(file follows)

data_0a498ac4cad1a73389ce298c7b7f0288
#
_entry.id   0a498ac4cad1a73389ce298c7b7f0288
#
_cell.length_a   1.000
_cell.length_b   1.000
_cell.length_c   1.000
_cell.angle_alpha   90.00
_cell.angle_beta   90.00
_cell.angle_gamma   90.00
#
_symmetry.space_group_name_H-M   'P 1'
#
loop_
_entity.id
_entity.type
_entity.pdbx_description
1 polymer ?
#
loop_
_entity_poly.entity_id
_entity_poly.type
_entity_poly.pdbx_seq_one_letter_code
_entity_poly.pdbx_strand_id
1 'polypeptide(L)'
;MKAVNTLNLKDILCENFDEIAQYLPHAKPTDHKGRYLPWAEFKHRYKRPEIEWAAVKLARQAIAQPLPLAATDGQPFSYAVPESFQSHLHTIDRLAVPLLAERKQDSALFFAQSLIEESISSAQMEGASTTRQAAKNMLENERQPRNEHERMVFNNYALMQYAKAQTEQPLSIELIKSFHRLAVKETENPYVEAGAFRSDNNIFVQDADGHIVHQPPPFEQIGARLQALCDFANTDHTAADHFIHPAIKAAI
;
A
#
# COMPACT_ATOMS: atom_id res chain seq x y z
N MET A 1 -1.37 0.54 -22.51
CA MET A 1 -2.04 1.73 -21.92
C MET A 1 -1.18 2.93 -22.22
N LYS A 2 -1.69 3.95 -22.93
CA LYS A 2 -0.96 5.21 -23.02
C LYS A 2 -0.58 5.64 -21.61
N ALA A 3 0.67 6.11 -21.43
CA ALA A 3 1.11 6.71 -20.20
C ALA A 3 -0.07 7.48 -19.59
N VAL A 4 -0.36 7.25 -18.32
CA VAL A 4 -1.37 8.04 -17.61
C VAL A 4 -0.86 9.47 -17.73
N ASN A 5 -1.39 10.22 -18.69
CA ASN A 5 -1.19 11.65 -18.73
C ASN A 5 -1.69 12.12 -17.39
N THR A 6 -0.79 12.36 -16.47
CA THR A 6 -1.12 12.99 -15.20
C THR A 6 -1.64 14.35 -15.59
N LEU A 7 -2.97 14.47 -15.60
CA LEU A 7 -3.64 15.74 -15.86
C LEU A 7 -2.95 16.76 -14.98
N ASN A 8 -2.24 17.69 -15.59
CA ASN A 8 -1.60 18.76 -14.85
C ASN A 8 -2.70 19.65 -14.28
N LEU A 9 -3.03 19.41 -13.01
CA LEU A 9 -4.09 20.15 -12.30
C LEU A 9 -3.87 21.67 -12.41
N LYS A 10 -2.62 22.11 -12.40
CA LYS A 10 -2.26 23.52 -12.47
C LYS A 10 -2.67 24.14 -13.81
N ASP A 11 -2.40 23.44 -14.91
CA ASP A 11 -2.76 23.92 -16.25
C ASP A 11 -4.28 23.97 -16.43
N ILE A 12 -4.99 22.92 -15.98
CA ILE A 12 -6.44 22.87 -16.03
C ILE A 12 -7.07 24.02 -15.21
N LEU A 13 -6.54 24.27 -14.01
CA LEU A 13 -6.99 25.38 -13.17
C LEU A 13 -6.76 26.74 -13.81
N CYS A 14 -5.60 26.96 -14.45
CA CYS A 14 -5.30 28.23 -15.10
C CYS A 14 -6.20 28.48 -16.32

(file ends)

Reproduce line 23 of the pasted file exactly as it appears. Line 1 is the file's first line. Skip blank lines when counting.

_entity_poly.pdbx_seq_one_letter_code